Coronavirus variants evolved to resist interferons in immune system - study

Interferons are essentially fighting on the front lines of the body's immune system against invading pathogens. But later variants like Omicron have grown to resist them.

 SARS-CoV-2, the novel coronavirus that causes COVID-19 (illustrative). (photo credit: PIXABAY)
SARS-CoV-2, the novel coronavirus that causes COVID-19 (illustrative).
(photo credit: PIXABAY)

The variants of SARS-CoV-2, the novel coronavirus behind COVID-19, may have developed a method to bypass human interferons, according to a new study.

This ability seems to have helped it become more infectious and severe as it continues to infect people worldwide.

The findings of the study were published in the peer-reviewed academic journal Proceedings of the National Academy of Sciences USA (PNAS).

What are interferons?

Interferons are a vital part of the innate immune system and as such, help fight off viruses from infecting the body.

However, this is an oversimplification of their role and nature.

 SARS-CoV-2, the novel coronavirus behind COVID-19 (Illustrative). (credit: fusion medical animation/unsplash) SARS-CoV-2, the novel coronavirus behind COVID-19 (Illustrative). (credit: fusion medical animation/unsplash)

Interferons are a type of protein that gets released by cells after viruses are detected

Here, these proteins take on a signaling role, sending messages to cells throughout the immune system to push its defenses into action, rallying immune cells, macrophages and the rest of the body's defenses into fighting back and eliminating whatever disease has crossed its path.

It is due to this ability to interfere with a virus's replication that the proteins were given the name interferons.

To better understand what interferons do, and the implications of this study, it is also important to understand the innate immune system.

The immune system itself is made of two parts: The innate immune system and the adaptive immune system.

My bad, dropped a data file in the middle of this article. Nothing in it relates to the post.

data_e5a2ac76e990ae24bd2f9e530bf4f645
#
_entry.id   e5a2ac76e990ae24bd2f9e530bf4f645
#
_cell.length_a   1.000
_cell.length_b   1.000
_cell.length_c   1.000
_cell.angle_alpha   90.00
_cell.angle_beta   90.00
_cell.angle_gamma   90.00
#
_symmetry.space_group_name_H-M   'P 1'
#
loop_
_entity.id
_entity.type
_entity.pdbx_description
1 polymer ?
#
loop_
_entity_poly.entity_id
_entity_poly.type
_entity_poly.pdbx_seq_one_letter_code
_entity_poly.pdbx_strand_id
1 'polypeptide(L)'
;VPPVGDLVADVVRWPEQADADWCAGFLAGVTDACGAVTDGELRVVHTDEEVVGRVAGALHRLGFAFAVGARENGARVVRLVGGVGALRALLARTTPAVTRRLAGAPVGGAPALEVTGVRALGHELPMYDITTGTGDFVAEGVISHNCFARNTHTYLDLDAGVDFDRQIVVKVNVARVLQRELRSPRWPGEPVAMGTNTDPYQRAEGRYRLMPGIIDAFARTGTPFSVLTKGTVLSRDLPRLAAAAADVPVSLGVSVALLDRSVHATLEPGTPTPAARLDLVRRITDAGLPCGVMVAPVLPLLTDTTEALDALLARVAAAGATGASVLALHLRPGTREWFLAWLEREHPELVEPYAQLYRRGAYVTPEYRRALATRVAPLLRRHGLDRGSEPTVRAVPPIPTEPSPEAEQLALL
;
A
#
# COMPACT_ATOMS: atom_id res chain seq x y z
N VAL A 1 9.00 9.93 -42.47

The former refers to the general immune system that deals with foreign pathogens that enter the body. It tends to consist of proteins like interferons and other defense cells along with the skin and mucus membrane. 

This part of the immune system is very important because it triggers a number of reactions, such as inflammation, which makes more immune system cells swarm to the infected area to take out the disease. It is the proteins like interferons that are responsible for this being possible.

It's the adaptive immune system that kicks in should the innate immune system not be able to get the job done. This is where we see antibodies and cells like T cells come into play, identifying whatever is causing the disease and targeting it as well as remembering it for the future. That way, the body can stay immune even after antibodies fade.

In other words, it's what helps put the immune in immune system, since it keeps the body from getting sick with the same thing again. Though, of course, this isn't perfect and doesn't always last.

Both of these systems are needed to help each other out. And given the widespread nature of the COVID-19 pandemic, the role both sides of the immune system plays is a subject of considerable interest.

The study

So with COVID-19 and its many variants having become so widespread that it has infected hundreds of millions of people worldwide, it became apparent to scientists that it had been developing means to counter and evade the antibodies and T cells of the adaptive immune system. 

But what about the innate immune system? 

There are several types of interferons in the body, 17 of which were examined by the researchers to see how they interacted with the many variants.

Some of them were shown to be effective, strongly inhibiting the spread of SARS-CoV-2. But with the later variants, that wasn't the case.

Specifically, with Omicron, one of the most infectious and widespread individual diseases in human history, the coronavirus became a lot harder for interferons to help take down. 

To put it more simply, more interferons were needed to help interfere with the spread of Omicron compared to other variants and strains from the start of the coronavirus pandemic.

The implications behind this finding highlight a fixation of research on coronavirus variants and how they fought the adaptive immune system, specifically with focuses on mutations in the virus's Spike protein. However, this study highlights the important role the innate immune system plays and how interferons can essentially help shape the fight against these viruses.

And this importance can also point to a possible solution in the form of interferon-based therapies and treatments.

But it also shows how much SARS-CoV-2 has evolved and adapted since the pandemic began, showing how important it is to continue to study and assess the virus and its emerging variants as the pandemic continues.